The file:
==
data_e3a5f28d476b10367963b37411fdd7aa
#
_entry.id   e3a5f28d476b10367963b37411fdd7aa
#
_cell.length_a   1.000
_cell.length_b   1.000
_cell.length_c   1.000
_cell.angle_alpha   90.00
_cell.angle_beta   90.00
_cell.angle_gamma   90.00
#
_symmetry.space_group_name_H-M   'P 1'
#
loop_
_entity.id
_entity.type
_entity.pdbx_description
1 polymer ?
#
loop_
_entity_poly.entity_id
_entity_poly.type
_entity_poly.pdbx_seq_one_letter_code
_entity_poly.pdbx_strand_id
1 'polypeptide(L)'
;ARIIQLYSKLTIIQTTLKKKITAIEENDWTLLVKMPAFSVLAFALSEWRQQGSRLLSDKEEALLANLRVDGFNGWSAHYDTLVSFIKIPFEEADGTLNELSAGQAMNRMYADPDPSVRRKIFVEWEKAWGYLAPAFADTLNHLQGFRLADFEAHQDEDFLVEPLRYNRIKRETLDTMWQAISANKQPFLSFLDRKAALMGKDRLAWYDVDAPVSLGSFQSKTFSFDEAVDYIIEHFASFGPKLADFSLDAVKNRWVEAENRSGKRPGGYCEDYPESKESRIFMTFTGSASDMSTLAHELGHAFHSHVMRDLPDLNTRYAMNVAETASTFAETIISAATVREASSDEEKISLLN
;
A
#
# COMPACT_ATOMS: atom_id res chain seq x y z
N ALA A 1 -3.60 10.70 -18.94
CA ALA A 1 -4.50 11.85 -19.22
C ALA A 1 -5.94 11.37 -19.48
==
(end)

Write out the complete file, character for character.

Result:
data_e3a5f28d476b10367963b37411fdd7aa
#
_entry.id   e3a5f28d476b10367963b37411fdd7aa
#
_cell.length_a   1.000
_cell.length_b   1.000
_cell.length_c   1.000
_cell.angle_alpha   90.00
_cell.angle_beta   90.00
_cell.angle_gamma   90.00
#
_symmetry.space_group_name_H-M   'P 1'
#
loop_
_entity.id
_entity.type
_entity.pdbx_description
1 polymer ?
#
loop_
_entity_poly.entity_id
_entity_poly.type
_entity_poly.pdbx_seq_one_letter_code
_entity_poly.pdbx_strand_id
1 'polypeptide(L)'
;ARIIQLYSKLTIIQTTLKKKITAIEENDWTLLVKMPAFSVLAFALSEWRQQGSRLLSDKEEALLANLRVDGFNGWSAHYDTLVSFIKIPFEEADGTLNELSAGQAMNRMYADPDPSVRRKIFVEWEKAWGYLAPAFADTLNHLQGFRLADFEAHQDEDFLVEPLRYNRIKRETLDTMWQAISANKQPFLSFLDRKAALMGKDRLAWYDVDAPVSLGSFQSKTFSFDEAVDYIIEHFASFGPKLADFSLDAVKNRWVEAENRSGKRPGGYCEDYPESKESRIFMTFTGSASDMSTLAHELGHAFHSHVMRDLPDLNTRYAMNVAETASTFAETIISAATVREASSDEEKISLLN
;
A
#
# COMPACT_ATOMS: atom_id res chain seq x y z
N ALA A 1 -3.60 10.70 -18.94
CA ALA A 1 -4.50 11.85 -19.22
C ALA A 1 -5.94 11.37 -19.48